But while Mitt Romney, Rick Santorum, Newt Gingrich, and Ron Paul -- the last four Republicans standing in the race for the White House -- continue pushing one another to the right in a quest to lock down the conservative base and the win, President Barack Obama has crept back into his strongest position in months.
Several of the latest polls show Obama's job-approval rating at the crucial 50 percent benchmark and give him leads in head-to-head matchups with his likely GOP opponents.
Jobs have grown for several consecutive months, consumer confidence is up, and so is the stock market. Even General Motors Co., rescued by a much-criticized government bailout, is turning a profit and adding shifts. At the end of the past week, Obama won a rare victory in Congress as Republicans agreed to an extension of a payroll-tax cut.
On the foreign-policy front, the war in Afghanistan is winding down and Obama can claim credit for the killing of Osama bin Laden and the thinning of the ranks of al-Qaida leadership.
To be sure, Obama's standing remains precarious, with fallout from Europe's financial crisis and the possibility of armed confrontation between Israel and Iran over Iranian nuclear ambitions just two of the variables that could change things instantly. And at some point, Republicans will unite around a nominee.
Yet the chief dynamic of the 2012 campaign -- an incumbent facing one of the worst re-election environments in history -- may have to be reconsidered, at least for now, analysts and strategists say.
"It's not a close call -- there's been a dramatic movement up," argued Democratic consultant Saul Shorr. "People are more optimistic about the economy, and that's happening at the same time they're watching a circus that is disconnected from their lives on the Republican side -- 'The Three Stooges.' "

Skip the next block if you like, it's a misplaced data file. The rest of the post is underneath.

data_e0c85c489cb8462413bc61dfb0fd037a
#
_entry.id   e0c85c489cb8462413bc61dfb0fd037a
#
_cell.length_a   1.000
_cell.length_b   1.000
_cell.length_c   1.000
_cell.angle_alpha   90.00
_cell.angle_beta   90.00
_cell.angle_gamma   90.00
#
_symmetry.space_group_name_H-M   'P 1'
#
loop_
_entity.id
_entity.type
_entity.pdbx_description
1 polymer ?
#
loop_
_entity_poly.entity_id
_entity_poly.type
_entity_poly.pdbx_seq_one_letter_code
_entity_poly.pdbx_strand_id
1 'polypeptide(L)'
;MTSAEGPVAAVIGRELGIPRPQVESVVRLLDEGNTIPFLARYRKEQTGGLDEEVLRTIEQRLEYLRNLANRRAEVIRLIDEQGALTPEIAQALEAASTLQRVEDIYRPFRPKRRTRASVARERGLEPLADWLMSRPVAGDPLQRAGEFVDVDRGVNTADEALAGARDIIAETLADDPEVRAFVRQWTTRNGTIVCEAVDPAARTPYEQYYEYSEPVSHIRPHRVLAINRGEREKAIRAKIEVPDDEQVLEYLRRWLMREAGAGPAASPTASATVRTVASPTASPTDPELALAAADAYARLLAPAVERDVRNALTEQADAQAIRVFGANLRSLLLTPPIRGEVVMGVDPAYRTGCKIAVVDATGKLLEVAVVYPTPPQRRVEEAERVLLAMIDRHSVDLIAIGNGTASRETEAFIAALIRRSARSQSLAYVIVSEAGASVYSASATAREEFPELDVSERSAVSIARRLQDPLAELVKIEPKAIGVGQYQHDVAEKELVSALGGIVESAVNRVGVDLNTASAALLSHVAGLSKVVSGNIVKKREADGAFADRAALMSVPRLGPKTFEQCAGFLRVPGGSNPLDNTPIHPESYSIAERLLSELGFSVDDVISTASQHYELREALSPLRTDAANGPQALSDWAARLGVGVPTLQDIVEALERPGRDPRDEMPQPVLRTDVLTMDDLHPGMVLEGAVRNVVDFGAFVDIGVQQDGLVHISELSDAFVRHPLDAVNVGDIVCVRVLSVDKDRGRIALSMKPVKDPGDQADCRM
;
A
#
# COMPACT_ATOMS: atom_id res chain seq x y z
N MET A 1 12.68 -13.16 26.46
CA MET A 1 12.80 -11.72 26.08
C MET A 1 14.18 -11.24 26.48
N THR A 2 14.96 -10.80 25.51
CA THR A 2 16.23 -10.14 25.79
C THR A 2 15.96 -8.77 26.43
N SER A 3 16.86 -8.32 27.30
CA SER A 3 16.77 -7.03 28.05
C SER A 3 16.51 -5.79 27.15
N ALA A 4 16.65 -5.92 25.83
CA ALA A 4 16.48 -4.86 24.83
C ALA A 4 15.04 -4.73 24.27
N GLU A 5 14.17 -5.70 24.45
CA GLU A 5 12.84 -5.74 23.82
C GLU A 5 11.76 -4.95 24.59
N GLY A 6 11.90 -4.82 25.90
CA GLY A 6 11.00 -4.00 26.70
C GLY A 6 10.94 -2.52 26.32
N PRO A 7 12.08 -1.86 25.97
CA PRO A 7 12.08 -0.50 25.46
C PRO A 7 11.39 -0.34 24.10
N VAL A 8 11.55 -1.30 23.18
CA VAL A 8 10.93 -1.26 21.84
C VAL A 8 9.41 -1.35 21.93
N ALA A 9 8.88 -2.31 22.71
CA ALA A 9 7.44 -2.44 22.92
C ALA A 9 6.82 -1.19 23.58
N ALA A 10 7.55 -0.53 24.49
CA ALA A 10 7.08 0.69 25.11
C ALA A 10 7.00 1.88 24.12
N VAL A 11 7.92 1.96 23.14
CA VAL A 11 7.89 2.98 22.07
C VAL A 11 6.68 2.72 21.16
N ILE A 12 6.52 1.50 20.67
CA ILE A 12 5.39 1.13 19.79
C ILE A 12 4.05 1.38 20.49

Indeed, as the GOP battle drags on, most national polls find negative views of all the candidates increasing. (It's a common result, and the purpose, of negative ads and campaign contrasts.) Romney's favorable rating, in particular, has dropped sharply among the independent and moderate voters important to winning general elections.
While the Republicans are on the main stage, Obama's re-election campaign has been busy. It has raised more than $150 million and spent a little less than half that building the mechanisms of mobilization that could turn a close election, starting with a massive database of persuadable voters.
Obama has also grabbed opportunities to reassure key elements of the Democratic base. He recently refused permission for the proposed Keystone XL oil pipeline from Canada to Texas, cheering environmentalists; pushed for more federal student loans and lower college tuition, issues popular with the young voters who were vital to his 2008 election; and has taken a more confrontational approach toward GOP leaders in Congress.
More broadly, Obama has laid out a core "fairness" message on the economy, aimed at the middle class, that calls for increased taxes on the wealthy. Advisers believe the message will resonate beyond the Democratic base, appealing to independents and working-class voters who have supported Republicans.
The president started with this populist theme in several big speeches last year, hit it hard in his January State of the Union address, and has stayed on it.
"We don't begrudge financial success in this country. We admire it," Obama said in the State of the Union. "When Americans talk about folks like me paying my fair share of taxes, it's not because they envy the rich. It's because they understand that, when I get a tax break I don't need and the country can't afford, it either adds to the deficit or somebody else has to make up the difference _ like a senior on a fixed income, or a student trying to get through school, or a family trying to make ends meet. ... Americans know that's not right."
The nation can endure only if there is a sense of "shared responsibility," Obama argued.
Republicans frame Obama's tack as "class warfare," and it may come to be seen that way by a majority of Americans. Populist appeals traditionally have had limited success in U.S. politics.
In fact, statistical modeling of presidential elections has found that fundamental economic indicators such as the rates of unemployment, inflation, and economic growth determine the fates of incumbents -- and that trend lines are more important than a "magic" number for any of the factors.
The populist message "may help, but I don't think voters are willing to listen unless they feel things are changing for the better," said Dante Scala, a political scientist at the University of New Hampshire. "When the wind is at your back, a fly ball carries out to right field. ... The key is what the economy does in the next several months. If January was a blip and things turn south again, even an embattled Republican nominee will look a lot better."
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